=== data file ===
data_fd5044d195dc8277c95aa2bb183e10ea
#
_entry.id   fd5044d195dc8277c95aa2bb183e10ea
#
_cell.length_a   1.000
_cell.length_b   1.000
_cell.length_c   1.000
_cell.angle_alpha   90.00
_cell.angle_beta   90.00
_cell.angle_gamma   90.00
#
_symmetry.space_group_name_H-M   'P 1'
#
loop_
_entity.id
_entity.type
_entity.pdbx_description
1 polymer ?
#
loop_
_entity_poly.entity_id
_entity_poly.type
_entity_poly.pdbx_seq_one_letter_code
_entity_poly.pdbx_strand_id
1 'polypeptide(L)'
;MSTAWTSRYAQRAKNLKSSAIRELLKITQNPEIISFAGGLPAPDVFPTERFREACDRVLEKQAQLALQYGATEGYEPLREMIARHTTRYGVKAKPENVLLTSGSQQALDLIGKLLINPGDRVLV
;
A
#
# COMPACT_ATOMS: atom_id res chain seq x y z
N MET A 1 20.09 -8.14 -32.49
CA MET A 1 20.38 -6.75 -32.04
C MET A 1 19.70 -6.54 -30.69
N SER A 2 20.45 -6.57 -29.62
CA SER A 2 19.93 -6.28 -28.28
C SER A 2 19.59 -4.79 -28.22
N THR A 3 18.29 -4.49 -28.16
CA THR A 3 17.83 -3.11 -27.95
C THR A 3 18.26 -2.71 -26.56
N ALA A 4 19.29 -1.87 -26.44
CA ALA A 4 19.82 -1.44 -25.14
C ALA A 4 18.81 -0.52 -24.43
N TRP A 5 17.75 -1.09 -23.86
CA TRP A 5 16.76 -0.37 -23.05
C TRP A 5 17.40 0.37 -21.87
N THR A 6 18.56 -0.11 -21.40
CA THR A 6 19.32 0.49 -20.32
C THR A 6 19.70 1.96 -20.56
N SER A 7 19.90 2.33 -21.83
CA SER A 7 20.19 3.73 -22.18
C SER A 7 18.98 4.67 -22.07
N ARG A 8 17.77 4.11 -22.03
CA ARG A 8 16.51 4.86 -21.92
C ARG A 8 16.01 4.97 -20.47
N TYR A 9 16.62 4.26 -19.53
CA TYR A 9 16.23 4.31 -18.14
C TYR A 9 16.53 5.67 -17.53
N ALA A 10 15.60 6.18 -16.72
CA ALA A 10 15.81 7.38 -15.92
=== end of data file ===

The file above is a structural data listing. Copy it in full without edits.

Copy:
data_fd5044d195dc8277c95aa2bb183e10ea
#
_entry.id   fd5044d195dc8277c95aa2bb183e10ea
#
_cell.length_a   1.000
_cell.length_b   1.000
_cell.length_c   1.000
_cell.angle_alpha   90.00
_cell.angle_beta   90.00
_cell.angle_gamma   90.00
#
_symmetry.space_group_name_H-M   'P 1'
#
loop_
_entity.id
_entity.type
_entity.pdbx_description
1 polymer ?
#
loop_
_entity_poly.entity_id
_entity_poly.type
_entity_poly.pdbx_seq_one_letter_code
_entity_poly.pdbx_strand_id
1 'polypeptide(L)'
;MSTAWTSRYAQRAKNLKSSAIRELLKITQNPEIISFAGGLPAPDVFPTERFREACDRVLEKQAQLALQYGATEGYEPLREMIARHTTRYGVKAKPENVLLTSGSQQALDLIGKLLINPGDRVLV
;
A
#
# COMPACT_ATOMS: atom_id res chain seq x y z
N MET A 1 20.09 -8.14 -32.49
CA MET A 1 20.38 -6.75 -32.04
C MET A 1 19.70 -6.54 -30.69
N SER A 2 20.45 -6.57 -29.62
CA SER A 2 19.93 -6.28 -28.28
C SER A 2 19.59 -4.79 -28.22
N THR A 3 18.29 -4.49 -28.16
CA THR A 3 17.83 -3.11 -27.95
C THR A 3 18.26 -2.71 -26.56
N ALA A 4 19.29 -1.87 -26.44
CA ALA A 4 19.82 -1.44 -25.14
C ALA A 4 18.81 -0.52 -24.43
N TRP A 5 17.75 -1.09 -23.86
CA TRP A 5 16.76 -0.37 -23.05
C TRP A 5 17.40 0.37 -21.87
N THR A 6 18.56 -0.11 -21.40
CA THR A 6 19.32 0.49 -20.32
C THR A 6 19.70 1.96 -20.56
N SER A 7 19.90 2.33 -21.83
CA SER A 7 20.19 3.73 -22.18
C SER A 7 18.98 4.67 -22.07
N ARG A 8 17.77 4.11 -22.03
CA ARG A 8 16.51 4.86 -21.92
C ARG A 8 16.01 4.97 -20.47
N TYR A 9 16.62 4.26 -19.53
CA TYR A 9 16.23 4.31 -18.14
C TYR A 9 16.53 5.67 -17.53
N ALA A 10 15.60 6.18 -16.72
CA ALA A 10 15.81 7.38 -15.92